By mid-2008 eight of the 11 more Dornier-228s, ordered for Rs 726 crore to act as medium-range maritime reconnaissance (MRMR) aircraft, had joined the Navy.

Future requirements for the Navy called for the procurement of Medium-Range Maritime Reconnaissance (MRMR) aircraft that should also be capable of ASW, while the Coast Guard also required MRMR aircraft, with no ASW capability. Aircraft proposed for the Navy's MRMR/ASW were the turboprop ATR-72MP & C-295MPA, and Dassault's Falcon 900MPA & Embraer's P-99A jet-powered platforms. For the Coast Guard the ATR-42MPA Surveyor and C-295 or CN-235MPA are being proposed.

A Request For Information (RFI) was sent out for eight aircraft, but entry into service would likely take place only after 2015. The Indian Ministry of Defence (MoD) request for medium range maritime reconnaissance (MRMR) aircraft for the Indian Navy, requirement did not require for the aircraft to necessarily have anti-submarine capabilities but the aircraft should be capable of anti-surface vessel operations, even being equipped with some form of anti-ship missiles.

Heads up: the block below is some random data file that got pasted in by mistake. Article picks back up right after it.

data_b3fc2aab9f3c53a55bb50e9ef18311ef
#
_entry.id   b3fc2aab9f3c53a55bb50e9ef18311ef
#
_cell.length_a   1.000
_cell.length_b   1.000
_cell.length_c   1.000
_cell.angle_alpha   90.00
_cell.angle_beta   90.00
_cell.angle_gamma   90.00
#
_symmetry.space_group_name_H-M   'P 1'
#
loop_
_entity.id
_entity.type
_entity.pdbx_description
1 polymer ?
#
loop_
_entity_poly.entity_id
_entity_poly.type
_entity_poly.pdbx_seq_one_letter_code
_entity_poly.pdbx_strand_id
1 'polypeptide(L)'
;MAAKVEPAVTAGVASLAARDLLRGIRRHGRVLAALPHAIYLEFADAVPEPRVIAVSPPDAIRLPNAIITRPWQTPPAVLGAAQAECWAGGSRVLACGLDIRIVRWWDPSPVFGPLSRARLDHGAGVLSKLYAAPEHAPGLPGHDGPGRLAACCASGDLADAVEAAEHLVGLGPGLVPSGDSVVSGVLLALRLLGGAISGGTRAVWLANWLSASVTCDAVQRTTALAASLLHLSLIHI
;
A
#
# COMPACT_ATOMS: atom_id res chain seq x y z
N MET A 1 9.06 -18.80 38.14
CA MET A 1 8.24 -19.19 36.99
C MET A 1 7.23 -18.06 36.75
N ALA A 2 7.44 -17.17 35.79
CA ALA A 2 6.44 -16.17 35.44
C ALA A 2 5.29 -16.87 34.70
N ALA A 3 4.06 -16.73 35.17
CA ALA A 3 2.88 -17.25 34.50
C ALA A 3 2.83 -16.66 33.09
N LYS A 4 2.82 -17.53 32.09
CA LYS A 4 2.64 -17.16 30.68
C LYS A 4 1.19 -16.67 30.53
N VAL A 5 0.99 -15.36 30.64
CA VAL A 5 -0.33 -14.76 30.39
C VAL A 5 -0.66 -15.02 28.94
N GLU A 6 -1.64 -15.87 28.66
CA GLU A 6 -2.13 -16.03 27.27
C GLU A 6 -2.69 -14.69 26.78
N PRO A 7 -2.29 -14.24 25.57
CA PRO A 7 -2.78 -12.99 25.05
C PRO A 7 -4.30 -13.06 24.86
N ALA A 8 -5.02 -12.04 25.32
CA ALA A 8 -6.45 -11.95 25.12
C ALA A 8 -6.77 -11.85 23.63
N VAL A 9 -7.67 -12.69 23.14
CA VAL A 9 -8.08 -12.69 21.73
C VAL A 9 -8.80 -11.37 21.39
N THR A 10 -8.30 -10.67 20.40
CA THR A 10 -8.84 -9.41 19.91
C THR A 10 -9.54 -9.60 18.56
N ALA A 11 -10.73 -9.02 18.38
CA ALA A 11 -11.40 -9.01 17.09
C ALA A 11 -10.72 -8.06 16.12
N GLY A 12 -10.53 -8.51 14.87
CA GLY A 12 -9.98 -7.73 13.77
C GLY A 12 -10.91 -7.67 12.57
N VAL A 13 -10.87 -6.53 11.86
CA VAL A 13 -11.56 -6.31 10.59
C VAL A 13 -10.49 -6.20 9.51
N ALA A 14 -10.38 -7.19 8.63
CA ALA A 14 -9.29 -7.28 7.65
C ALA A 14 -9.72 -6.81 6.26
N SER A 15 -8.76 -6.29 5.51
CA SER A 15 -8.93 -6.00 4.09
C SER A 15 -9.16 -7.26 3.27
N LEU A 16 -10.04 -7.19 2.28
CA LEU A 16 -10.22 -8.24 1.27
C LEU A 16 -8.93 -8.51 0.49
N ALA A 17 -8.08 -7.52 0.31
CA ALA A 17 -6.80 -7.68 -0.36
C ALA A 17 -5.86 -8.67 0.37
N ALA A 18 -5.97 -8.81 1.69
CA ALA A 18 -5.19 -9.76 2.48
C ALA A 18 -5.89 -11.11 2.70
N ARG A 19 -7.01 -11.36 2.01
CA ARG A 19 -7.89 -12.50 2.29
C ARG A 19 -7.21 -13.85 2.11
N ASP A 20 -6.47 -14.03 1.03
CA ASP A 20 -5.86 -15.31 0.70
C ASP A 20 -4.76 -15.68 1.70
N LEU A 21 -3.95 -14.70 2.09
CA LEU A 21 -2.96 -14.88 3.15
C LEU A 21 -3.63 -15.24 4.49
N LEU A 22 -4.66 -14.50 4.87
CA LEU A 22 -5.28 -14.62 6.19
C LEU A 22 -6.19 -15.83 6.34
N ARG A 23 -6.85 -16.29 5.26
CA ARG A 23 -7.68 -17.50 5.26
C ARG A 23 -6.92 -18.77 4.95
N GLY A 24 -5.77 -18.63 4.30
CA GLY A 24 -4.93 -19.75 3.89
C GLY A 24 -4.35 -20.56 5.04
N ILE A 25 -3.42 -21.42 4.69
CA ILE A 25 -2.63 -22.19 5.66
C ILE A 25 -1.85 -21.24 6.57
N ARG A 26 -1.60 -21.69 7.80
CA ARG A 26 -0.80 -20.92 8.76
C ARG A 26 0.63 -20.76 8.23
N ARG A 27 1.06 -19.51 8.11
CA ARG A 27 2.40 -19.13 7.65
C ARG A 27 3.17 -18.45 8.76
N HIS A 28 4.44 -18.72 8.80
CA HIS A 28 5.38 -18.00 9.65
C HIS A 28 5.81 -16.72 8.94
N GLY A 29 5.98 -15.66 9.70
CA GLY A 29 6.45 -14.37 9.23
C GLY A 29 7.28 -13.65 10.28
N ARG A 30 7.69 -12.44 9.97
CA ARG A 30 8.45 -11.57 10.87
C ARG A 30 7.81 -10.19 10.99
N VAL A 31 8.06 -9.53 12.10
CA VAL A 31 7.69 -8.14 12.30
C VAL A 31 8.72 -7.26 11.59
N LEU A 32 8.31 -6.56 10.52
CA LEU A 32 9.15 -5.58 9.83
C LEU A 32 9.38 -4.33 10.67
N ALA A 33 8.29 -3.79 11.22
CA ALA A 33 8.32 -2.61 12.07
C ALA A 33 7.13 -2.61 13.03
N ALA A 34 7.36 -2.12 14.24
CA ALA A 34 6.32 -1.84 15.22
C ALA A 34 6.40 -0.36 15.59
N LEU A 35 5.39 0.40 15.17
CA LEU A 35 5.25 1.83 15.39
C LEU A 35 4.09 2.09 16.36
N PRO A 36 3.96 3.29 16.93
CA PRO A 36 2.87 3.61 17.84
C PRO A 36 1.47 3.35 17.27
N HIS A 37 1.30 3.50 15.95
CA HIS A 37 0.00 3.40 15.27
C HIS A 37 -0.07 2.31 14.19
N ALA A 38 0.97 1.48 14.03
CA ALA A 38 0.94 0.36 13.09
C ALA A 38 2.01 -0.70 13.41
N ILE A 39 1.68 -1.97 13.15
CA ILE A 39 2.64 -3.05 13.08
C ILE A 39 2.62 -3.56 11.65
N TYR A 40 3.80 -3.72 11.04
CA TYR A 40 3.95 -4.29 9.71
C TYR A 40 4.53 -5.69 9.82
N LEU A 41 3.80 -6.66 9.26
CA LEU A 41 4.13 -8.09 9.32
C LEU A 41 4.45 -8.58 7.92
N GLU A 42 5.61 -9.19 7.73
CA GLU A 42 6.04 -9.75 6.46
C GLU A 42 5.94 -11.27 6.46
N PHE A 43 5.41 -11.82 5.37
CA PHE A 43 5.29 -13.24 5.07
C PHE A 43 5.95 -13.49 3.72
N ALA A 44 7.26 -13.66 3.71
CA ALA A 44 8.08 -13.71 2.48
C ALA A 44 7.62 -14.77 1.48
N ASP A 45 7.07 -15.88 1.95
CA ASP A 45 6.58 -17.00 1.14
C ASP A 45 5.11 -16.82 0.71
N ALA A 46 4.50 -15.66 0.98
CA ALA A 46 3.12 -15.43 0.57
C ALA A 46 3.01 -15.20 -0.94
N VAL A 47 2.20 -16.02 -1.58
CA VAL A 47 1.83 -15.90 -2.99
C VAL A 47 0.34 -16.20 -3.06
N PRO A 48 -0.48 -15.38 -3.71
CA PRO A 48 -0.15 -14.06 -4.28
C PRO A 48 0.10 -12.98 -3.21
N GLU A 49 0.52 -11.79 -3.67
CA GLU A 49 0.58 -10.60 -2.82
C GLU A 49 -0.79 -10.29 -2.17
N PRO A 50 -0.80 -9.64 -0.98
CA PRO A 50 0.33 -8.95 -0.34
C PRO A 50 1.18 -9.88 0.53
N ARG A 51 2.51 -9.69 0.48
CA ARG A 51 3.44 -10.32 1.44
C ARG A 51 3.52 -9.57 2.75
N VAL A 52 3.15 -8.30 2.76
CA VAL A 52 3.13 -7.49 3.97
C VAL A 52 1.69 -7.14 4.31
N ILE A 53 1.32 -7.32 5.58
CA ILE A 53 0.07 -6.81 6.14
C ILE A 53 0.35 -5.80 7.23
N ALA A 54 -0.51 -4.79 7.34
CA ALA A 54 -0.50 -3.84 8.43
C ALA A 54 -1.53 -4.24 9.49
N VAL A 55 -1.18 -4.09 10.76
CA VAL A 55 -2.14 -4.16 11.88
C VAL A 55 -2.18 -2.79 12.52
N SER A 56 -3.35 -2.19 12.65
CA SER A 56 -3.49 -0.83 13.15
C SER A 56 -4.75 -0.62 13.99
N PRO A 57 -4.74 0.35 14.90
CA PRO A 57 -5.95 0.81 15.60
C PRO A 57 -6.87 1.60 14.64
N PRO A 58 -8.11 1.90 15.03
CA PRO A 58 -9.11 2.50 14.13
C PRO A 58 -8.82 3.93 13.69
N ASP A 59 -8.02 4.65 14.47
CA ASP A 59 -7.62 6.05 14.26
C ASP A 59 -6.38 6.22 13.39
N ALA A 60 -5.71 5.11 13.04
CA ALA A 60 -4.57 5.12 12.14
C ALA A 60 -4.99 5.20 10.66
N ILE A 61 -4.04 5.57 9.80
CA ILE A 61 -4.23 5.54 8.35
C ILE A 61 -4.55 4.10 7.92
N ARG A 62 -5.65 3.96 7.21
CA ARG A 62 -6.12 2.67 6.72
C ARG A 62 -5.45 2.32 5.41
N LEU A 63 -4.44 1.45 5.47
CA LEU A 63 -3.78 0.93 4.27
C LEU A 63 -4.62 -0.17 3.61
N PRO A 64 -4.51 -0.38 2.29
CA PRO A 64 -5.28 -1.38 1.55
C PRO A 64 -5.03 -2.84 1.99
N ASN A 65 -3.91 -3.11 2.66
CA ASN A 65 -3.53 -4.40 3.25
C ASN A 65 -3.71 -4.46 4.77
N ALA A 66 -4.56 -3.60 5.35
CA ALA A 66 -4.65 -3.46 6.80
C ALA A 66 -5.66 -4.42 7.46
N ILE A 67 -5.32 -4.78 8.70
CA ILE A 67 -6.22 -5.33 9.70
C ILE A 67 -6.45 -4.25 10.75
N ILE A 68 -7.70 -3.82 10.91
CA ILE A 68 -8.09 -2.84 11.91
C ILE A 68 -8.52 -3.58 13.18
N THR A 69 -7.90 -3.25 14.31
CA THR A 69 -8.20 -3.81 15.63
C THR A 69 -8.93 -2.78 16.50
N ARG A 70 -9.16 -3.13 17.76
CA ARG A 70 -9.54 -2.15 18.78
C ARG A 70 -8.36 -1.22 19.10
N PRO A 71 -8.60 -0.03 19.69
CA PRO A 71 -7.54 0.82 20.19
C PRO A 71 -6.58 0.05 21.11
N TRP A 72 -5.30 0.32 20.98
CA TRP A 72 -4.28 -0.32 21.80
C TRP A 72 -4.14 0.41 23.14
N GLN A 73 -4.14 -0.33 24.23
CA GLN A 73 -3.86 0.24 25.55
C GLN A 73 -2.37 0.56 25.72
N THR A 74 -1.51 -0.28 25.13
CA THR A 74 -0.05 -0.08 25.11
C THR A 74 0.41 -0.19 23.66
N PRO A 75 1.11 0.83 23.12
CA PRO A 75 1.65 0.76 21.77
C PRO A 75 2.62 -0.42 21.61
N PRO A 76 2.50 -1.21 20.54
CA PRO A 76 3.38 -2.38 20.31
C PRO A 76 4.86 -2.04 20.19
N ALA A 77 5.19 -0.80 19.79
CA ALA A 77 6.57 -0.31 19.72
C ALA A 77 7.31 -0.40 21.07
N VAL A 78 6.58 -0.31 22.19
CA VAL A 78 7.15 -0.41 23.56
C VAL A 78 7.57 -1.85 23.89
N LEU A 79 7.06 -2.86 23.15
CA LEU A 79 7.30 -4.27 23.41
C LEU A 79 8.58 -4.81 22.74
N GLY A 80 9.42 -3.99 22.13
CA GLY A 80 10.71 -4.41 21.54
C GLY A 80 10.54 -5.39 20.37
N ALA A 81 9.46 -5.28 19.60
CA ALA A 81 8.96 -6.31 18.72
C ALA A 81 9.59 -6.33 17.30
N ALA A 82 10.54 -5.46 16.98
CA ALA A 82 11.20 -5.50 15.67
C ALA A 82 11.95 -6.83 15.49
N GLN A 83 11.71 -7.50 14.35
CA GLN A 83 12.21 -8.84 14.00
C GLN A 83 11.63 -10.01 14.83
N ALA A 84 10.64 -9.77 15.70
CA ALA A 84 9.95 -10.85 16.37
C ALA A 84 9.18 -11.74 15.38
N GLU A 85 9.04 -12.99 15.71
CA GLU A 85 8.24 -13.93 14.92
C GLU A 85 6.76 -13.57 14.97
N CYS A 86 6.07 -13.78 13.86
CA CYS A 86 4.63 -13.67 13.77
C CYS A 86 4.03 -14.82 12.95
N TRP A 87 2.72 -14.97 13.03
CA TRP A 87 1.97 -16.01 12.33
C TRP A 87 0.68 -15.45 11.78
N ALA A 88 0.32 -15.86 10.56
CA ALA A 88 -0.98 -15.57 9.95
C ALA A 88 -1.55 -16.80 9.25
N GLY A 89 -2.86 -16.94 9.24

While Boeing has proposed a “simplified” variant of its P-8I Poseidon for the role, new aircraft under consideration include the AirTech CN-235MP/MPA Maritime Patrol Aircraft with the two manufacturers, CASA EADS in Spain and Dirgantra in Indonesia, proposing to supply the aircraft with different mission systems. The Spanish developed CN-235 MP Persuader is fitted with the Northrop Grumman APS-504 (V) 5 radar, the Indonesian developed CN-235 MPA with either the Seaspray 4000 from BAE Systems, the AN/APS-134 from Raytheon or the Ocean Master 100 from Thales.

In addition, the Indian Coast Guard’s requires six to nine aircraft of ‘medium’ category but with no offensive equipment. The RFI issued in 2010 announced a diverse range of missions including search and rescue, environmental monitoring, pollution control and medical evacuation.

US-2i Long-Range Amphibious Aircraft

Economic ties between India and Japan were reinforced with the two countries expected to clinch a $1.65-billion defence aircraft deal during Prime Minister Narendra Modi’s visit to the island nation in august 2015. Under the agreement, Japan would supply at least 15 ShinMaywa US-2 amphibious aircraft, designed for air-sea rescue, and which can also be used for civilian purposes, to the Indian Navy. The deal would mark Japan’s entry into India’s lucrative, multi-billion dollar defence equipment market, dominated by the west.